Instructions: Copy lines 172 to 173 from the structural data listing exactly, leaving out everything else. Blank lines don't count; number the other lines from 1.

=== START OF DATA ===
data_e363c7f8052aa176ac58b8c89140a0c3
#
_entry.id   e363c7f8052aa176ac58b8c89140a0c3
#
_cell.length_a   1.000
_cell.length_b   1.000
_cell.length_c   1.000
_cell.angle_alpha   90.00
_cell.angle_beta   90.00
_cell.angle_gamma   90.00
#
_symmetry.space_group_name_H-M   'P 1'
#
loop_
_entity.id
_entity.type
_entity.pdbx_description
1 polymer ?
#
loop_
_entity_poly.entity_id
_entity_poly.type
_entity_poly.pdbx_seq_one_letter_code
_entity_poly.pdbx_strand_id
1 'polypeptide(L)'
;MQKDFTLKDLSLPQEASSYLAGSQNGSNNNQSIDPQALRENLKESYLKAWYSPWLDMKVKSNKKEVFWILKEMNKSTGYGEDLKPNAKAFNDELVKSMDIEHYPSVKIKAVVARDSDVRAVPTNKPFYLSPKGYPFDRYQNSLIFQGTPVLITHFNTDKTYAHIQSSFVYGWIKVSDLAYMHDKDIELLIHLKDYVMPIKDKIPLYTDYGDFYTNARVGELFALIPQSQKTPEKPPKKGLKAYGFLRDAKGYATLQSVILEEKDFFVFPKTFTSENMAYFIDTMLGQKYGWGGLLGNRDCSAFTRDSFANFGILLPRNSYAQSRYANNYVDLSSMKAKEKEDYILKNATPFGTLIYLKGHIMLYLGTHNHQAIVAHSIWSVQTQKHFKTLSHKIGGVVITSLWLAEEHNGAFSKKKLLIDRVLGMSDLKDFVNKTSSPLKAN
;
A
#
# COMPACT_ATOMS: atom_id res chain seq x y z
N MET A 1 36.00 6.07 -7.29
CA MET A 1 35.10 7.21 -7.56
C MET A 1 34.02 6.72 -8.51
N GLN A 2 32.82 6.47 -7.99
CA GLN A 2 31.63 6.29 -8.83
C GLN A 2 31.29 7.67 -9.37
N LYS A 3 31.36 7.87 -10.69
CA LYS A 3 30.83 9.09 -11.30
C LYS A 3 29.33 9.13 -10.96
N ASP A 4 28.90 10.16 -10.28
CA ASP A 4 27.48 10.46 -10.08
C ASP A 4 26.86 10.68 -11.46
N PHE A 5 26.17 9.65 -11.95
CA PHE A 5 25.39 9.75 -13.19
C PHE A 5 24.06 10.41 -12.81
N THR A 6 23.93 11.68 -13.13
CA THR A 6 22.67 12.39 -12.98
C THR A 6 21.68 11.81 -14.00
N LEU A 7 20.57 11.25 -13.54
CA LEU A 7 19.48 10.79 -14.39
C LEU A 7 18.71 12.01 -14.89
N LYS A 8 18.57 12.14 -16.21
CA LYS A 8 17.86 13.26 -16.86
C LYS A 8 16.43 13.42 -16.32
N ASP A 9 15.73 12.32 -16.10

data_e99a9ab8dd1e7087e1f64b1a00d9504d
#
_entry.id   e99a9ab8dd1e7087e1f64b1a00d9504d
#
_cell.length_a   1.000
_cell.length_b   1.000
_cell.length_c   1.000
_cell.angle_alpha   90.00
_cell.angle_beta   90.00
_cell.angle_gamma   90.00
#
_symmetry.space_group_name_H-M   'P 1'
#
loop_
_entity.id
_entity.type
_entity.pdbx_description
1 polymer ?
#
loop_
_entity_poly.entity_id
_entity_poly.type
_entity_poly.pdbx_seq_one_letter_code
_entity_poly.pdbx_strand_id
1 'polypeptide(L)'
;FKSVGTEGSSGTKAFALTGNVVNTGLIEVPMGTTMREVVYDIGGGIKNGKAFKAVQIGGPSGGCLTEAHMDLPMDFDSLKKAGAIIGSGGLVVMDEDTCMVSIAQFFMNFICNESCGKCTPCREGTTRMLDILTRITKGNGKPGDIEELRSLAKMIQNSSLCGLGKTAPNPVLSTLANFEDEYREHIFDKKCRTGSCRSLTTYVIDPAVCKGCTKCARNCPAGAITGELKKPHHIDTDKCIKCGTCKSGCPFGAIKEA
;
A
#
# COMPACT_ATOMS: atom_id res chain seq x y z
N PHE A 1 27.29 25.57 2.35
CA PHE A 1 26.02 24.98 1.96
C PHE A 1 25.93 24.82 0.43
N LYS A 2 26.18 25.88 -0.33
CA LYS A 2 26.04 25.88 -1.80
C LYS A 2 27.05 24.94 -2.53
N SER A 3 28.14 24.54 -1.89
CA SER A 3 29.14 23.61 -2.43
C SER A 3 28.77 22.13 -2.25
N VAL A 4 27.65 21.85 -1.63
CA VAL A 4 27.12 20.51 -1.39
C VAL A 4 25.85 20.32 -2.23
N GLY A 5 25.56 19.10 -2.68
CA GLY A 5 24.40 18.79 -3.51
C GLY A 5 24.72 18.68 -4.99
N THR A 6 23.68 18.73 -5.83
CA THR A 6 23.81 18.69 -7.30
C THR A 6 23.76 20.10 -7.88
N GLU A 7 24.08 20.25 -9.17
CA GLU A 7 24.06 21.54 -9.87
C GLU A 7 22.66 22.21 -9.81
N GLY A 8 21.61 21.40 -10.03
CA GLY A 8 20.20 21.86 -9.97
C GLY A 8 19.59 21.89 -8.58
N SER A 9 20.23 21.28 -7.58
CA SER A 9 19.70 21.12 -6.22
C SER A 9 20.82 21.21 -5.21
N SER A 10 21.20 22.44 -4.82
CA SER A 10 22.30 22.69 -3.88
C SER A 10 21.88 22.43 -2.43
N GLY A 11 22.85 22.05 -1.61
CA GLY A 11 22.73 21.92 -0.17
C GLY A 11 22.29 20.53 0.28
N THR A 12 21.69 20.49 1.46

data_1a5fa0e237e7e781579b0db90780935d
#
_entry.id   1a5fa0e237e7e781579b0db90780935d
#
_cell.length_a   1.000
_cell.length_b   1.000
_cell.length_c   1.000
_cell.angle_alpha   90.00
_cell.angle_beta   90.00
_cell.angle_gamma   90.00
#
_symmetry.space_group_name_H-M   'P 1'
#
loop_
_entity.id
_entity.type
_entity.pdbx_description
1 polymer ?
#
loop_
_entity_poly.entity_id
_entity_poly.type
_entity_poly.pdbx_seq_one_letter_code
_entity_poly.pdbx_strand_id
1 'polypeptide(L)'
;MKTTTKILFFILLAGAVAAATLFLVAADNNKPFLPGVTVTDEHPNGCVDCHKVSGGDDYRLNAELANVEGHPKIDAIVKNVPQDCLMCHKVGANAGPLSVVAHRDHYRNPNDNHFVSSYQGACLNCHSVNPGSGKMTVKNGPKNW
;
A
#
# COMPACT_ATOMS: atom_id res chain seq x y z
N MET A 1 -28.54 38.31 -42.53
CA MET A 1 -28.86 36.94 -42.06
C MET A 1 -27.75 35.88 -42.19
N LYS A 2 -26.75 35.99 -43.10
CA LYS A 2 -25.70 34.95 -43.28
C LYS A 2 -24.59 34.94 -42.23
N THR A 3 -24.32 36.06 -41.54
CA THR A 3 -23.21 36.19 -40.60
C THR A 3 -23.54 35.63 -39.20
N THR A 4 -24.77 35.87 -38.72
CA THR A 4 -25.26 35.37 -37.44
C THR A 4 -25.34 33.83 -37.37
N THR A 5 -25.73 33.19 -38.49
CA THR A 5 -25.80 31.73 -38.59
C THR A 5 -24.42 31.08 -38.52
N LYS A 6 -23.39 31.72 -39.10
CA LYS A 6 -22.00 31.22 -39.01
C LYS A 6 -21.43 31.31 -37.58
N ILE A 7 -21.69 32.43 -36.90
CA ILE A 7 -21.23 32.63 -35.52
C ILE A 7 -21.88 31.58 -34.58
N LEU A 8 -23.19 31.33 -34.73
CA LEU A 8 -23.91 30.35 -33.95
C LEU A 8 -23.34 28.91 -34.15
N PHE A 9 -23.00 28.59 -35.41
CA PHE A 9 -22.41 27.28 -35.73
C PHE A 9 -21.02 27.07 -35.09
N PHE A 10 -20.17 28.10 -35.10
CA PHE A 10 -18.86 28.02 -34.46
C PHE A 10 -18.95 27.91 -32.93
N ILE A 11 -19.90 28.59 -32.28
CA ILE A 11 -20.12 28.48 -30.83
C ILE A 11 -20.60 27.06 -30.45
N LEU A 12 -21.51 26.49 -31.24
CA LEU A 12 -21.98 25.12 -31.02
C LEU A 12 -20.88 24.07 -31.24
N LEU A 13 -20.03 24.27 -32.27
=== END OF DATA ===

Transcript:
CA LEU A 8 -23.91 30.35 -33.95
C LEU A 8 -23.34 28.91 -34.15